Closing the book on the GED test
By Carole Carlson firstname.lastname@example.org/302-0949 November 19, 2013 11:02PM
Math teacher Violet Schmuck helps student Stacy Ozuna, of Merrillville, with a problem in a GED class at the Merrillville Adult Education Center at Merrillville High School. | Carole Carlson/Post-Tribune
The GED Test
It debuted in 1942 when a high school education was sufficient for many industrial jobs. It covers English language arts, social studies, science, and mathematics.
The GED is used in all 50 states, the U.S. military and correctional facilities. Nearly 800,000 tests are taken annually.
In 2011, the not-for-profit American Council on Education, which developed the GED, partnered with Pearson Education, a for-profit company.
Updated: December 21, 2013 6:05AM
Ushered in with the World War II education boom, the venerable GED test will disappear from Indiana’s landscape next year.
The GED, or General Education Development test, is being replaced by another vender with another acronym — TASC, which stands for Test Assessing Secondary Completion.
In August, the Indiana Department of Workforce Development ditched the GED after months of review. Indiana contracted with CTB/McGraw-Hill for the TASC high school equivalency exam that about 10,000 Hoosiers take annually to improve their job opportunities.
While about 40 states are weighing their testing options, Indiana and New York are the first states to begin TASC testing; both will start in January.
Joe Frank, spokesman for the Department of Workforce Development, said the GED, now offered exclusively by Pearson Education, will be completely computer-based next year, instead of paper-and-pencil, which would force some organizations to stop providing the test.
“We would have lost half our providers, including the correctional facilities,” Frank said.
Pearson Education, which is retooling the test, plans to nearly double the cost, bringing it to about $120. Frank said officials hope to keep the TASC test under $70.
The other big difference is TASC is tougher than the current GED.
“We’re trying to increase the rigor on this, so employers, as well as the military will see this a true high school equivalency exam,” said Frank.
Merrillville Adult Education Supervisor Sherri Green said in practice tests, about half the students said the science portion was difficult. “They said they needed more content knowledge.”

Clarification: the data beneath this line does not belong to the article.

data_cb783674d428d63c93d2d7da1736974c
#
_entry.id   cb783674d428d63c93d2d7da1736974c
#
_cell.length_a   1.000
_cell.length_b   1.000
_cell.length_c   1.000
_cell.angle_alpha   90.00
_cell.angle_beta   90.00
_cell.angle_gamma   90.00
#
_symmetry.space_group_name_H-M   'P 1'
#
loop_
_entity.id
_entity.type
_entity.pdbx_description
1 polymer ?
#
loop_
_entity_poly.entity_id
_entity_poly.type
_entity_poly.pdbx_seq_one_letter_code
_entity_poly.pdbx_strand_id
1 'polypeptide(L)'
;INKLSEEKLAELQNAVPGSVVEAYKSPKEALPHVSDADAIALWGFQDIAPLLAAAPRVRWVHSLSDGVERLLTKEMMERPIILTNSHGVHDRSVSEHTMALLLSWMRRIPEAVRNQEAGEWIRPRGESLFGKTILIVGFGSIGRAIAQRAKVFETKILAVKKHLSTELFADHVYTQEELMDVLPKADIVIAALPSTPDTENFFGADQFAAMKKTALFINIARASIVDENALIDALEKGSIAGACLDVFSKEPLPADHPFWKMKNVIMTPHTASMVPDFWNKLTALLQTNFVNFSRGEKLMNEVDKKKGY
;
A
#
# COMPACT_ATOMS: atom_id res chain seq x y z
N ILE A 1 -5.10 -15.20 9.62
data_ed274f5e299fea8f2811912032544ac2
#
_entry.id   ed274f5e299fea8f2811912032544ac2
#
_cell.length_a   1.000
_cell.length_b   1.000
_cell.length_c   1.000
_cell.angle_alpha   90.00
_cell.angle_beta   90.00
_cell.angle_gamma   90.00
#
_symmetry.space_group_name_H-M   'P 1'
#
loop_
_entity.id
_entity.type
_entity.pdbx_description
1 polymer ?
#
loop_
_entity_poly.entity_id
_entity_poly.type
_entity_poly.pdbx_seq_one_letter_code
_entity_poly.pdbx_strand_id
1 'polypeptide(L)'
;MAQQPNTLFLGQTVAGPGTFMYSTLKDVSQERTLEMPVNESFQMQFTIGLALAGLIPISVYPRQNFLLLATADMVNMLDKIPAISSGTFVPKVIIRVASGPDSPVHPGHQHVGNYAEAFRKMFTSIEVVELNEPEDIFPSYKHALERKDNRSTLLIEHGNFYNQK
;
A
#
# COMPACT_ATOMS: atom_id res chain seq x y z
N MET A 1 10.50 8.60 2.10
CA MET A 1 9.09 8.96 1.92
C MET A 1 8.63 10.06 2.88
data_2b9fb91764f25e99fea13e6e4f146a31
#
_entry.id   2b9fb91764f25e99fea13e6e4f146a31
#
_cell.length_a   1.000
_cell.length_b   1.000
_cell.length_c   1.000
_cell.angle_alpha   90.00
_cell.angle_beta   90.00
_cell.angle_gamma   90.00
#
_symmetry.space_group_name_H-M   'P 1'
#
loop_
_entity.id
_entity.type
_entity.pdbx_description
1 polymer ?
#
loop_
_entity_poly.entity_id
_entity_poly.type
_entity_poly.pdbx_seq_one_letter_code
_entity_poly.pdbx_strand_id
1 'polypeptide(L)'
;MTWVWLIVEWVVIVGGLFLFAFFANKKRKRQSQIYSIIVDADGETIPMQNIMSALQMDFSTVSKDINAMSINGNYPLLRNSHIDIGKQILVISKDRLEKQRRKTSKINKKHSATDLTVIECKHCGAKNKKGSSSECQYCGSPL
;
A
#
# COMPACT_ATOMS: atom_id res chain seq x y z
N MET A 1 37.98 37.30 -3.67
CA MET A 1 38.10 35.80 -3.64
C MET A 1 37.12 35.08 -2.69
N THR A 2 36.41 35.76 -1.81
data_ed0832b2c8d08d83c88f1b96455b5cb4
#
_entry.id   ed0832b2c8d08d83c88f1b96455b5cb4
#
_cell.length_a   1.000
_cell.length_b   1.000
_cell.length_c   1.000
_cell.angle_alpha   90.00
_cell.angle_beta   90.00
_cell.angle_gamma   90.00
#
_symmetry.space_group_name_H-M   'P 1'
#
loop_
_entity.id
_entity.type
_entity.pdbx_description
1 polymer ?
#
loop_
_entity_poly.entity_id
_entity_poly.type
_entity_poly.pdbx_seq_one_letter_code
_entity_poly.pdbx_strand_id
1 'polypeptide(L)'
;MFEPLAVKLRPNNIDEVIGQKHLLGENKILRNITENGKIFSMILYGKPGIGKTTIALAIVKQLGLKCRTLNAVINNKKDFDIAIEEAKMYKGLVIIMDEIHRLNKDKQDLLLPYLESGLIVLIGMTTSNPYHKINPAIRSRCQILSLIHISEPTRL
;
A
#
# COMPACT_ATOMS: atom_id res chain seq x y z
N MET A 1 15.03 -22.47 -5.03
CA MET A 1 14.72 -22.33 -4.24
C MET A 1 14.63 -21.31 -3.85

The change in tests and word of the new test’s rigor has triggered an onslaught of students rushing to take the GED before it disappears. If they don’t finish, they’ll have to take the new test.
Christina Rodriquez, 43, of Portage, is in the GED pipeline at the Neighbors’ Educational Opportunities center in Portage. She’s been studying for the test since the spring, while working a full-time job as a custodian at the Blue Chip Casino in Michigan City.
“I’m trying to push myself a little bit harder,” said Rodriquez who takes the test in Portage Nov. 25-26. “I want to further my education,” said Rodriquez, the mother of five children.
Merrillville Adult Education student Stacy Ozuna, 22, of Merrillville, just needs to pass the math section. She missed passing by one point earlier so she’s set for a retake Dec. 9.
“The new test is harder. I took it on the computer,” she said of TASC. Ozuna is part an Indiana Workforce Development program that trains students for high demand jobs. Ozuna said she plans to become a certified nursing assistant with a goal of becoming a nurse.
Thomas McCoy, 20, of Griffith, said he’s not worried about rushing to take the GED. “I want to make sure I can pass it. If I think I can, I’ll take it.”
Many educators think the TASC test will be closely aligned with the Common Core curriculum that’s been adopted by several states for K-12 students. Indiana is reevaluating its support of Common Core and its State Board of Education will make a decision on its implementation next year.
“We’re still in negotiations with how it’s going to look,” said Frank. “We’re not there yet. We do want it focused on college and career readiness.”
Rebecca Reiner, executive director of Neighbors Educational Opportunities, said extensive training has begun for teachers.
“What we’re doing in the classroom has been geared toward this test in terms of writing prompts and content. In the past, social studies and science were more reading tests. You might not need solid knowledge, now it will be content specific.”